Science and History
What Makes Us Human?
Mrs. Heidi Quinsey
Champlain College of St-Lambert
Due on Tuesday, April 30th, 2013
What makes us Human?
Living in our modern education system and capitalist society, can leave me wondering whether the differences between human beings and animals are simply a matter of degree and diplomas. In this view, I fear that mankind would come to forget its purpose to live. Luckily, philosophers have identified many ways in which human beings differ dramatically from animals. Unique human qualities and traits can set man apart from the animals by kind, not just degree. From a conscious outlook, I’ll demonstrate how different we are for many reasons, including the spirituality of humans, our complex language and most importantly our consciousness and understanding of the universe around us. The Man’s Spirituality
Human beings have a characteristic spiritual and religious nature. The majority of us, humans on Earth, follow some form of spiritual or religious truth. Most human beings have religious beliefs and worship a god and which involves some religious ritual, as going to church. The pursuit of spiritual beliefs (e.g., God, karma and predestination of our existence) is a defining characteristic of mankind and is proven in such common habits as prayers and superstition. On another hand, even non-believers follow questions regarding life's true signification and purpose and they are concerned by what they consider to be of ultimate importance and value. Man is also the only specie on planet Earth that is familiar of his forthcoming death. This acknowledgment brings us individual anxiety and gets us to reflect about any form of divine/powerful influence in our life and the possibility of immortality. Animals, on the other hand, can be very smart and have various abilities. ‘’Recent studies in cognitive ethology have suggested that some non-humans engage in...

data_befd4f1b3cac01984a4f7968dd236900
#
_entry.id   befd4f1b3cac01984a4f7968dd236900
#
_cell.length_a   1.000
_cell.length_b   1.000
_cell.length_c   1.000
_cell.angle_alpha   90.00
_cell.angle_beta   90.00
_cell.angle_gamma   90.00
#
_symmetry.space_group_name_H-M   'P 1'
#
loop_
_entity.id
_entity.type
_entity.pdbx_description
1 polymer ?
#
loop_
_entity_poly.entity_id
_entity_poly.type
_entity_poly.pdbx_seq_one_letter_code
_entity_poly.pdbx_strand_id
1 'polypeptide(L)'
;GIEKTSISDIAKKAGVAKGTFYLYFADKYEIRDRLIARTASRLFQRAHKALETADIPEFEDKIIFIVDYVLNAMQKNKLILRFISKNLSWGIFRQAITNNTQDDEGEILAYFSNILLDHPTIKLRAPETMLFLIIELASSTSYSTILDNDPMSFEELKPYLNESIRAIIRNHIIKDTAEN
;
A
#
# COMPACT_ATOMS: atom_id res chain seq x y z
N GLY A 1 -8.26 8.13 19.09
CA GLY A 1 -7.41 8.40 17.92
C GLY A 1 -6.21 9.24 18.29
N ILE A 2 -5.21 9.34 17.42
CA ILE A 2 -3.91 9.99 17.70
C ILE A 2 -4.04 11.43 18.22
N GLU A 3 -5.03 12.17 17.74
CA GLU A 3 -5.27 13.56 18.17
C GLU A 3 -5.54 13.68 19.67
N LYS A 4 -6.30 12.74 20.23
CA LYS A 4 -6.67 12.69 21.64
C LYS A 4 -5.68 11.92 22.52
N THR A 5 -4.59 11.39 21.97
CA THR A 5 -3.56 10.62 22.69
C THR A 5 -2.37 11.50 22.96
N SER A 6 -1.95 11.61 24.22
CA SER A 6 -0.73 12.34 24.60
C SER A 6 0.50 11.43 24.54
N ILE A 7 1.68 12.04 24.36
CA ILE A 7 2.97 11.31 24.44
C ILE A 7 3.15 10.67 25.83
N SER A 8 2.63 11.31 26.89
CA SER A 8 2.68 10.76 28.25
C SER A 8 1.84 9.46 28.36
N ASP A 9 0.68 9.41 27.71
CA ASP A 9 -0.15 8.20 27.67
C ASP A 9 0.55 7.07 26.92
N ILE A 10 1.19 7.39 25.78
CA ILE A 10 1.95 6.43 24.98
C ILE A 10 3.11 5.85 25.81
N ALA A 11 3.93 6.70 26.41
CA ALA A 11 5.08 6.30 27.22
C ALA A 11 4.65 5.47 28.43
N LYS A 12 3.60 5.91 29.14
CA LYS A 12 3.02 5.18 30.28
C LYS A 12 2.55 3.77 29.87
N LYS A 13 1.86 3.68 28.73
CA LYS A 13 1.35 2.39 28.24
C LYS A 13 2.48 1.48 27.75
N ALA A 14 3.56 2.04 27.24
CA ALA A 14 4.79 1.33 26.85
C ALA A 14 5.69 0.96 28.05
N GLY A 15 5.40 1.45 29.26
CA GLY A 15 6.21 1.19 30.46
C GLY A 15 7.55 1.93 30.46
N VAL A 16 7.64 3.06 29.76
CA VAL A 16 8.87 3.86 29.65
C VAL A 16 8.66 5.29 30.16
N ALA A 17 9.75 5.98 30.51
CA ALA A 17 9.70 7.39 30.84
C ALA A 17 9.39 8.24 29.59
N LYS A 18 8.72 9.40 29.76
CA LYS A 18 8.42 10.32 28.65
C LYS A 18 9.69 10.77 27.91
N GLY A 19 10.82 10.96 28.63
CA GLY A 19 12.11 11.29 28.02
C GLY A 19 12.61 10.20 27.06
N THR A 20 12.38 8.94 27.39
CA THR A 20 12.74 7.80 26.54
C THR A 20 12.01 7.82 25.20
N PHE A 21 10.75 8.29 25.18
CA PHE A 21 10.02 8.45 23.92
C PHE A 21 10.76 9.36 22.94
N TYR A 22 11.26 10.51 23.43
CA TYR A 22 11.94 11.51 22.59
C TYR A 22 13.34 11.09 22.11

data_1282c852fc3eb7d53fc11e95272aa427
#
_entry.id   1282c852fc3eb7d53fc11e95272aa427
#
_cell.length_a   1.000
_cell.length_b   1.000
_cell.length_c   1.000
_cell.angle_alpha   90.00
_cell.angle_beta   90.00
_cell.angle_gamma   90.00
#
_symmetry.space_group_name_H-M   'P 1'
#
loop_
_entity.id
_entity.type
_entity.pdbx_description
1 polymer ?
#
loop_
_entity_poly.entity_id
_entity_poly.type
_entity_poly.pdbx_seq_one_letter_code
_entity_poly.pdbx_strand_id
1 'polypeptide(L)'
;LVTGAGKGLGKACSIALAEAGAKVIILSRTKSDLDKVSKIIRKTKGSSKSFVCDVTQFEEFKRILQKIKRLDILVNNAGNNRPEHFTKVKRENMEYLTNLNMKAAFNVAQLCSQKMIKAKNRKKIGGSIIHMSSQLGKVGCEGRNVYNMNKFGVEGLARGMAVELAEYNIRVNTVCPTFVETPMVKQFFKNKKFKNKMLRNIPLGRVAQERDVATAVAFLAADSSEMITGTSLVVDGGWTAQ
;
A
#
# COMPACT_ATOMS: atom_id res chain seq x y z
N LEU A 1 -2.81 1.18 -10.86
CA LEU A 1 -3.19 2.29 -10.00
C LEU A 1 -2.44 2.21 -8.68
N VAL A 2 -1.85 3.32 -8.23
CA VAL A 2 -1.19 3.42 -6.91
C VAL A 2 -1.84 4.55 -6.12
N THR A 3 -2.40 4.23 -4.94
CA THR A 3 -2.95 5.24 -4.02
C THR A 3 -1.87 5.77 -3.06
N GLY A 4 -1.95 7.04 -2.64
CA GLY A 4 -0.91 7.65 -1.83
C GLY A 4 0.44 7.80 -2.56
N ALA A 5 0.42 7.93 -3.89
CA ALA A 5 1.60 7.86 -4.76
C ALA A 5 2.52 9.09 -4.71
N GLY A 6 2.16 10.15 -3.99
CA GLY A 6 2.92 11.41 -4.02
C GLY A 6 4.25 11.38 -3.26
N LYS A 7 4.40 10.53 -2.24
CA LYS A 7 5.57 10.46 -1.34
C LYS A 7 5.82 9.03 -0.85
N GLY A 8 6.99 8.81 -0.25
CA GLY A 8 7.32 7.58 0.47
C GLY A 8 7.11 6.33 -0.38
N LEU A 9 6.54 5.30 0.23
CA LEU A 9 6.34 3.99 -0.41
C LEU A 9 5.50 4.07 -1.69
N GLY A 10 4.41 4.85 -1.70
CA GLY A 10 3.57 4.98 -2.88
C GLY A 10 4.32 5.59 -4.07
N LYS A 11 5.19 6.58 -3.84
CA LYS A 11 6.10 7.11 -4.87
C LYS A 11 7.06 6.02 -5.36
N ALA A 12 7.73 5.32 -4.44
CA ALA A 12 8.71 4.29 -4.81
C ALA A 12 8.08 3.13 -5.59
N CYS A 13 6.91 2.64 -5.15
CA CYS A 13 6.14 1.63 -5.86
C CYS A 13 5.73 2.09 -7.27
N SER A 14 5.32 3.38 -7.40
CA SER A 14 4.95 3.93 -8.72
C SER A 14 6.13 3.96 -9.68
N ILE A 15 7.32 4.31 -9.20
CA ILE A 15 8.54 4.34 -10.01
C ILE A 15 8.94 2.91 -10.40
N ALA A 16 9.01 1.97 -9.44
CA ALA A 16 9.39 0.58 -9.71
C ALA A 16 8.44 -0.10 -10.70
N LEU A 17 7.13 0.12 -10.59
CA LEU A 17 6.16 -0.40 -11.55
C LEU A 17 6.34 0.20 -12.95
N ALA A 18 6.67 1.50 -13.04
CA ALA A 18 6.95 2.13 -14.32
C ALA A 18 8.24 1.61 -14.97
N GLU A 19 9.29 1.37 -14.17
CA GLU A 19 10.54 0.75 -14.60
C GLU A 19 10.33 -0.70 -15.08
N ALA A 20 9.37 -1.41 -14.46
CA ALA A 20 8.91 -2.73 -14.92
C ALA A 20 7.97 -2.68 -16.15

Bibliography: * Samples, Kenneth R. A World of Difference: Putting Christian Truth-claims to the Worldview Test. Grand Rapids, MI: Baker, 2007. Print.
* Korsgaard, Christine M., and Onora Neill. The sources of normativity. Cambridge: Cambridge University Press, 1996. Print.
* Zucker, Gregory R. Strangers to nature: animal lives and human ethics. Lanham, Md.: Lexington Books, 2012. Print.
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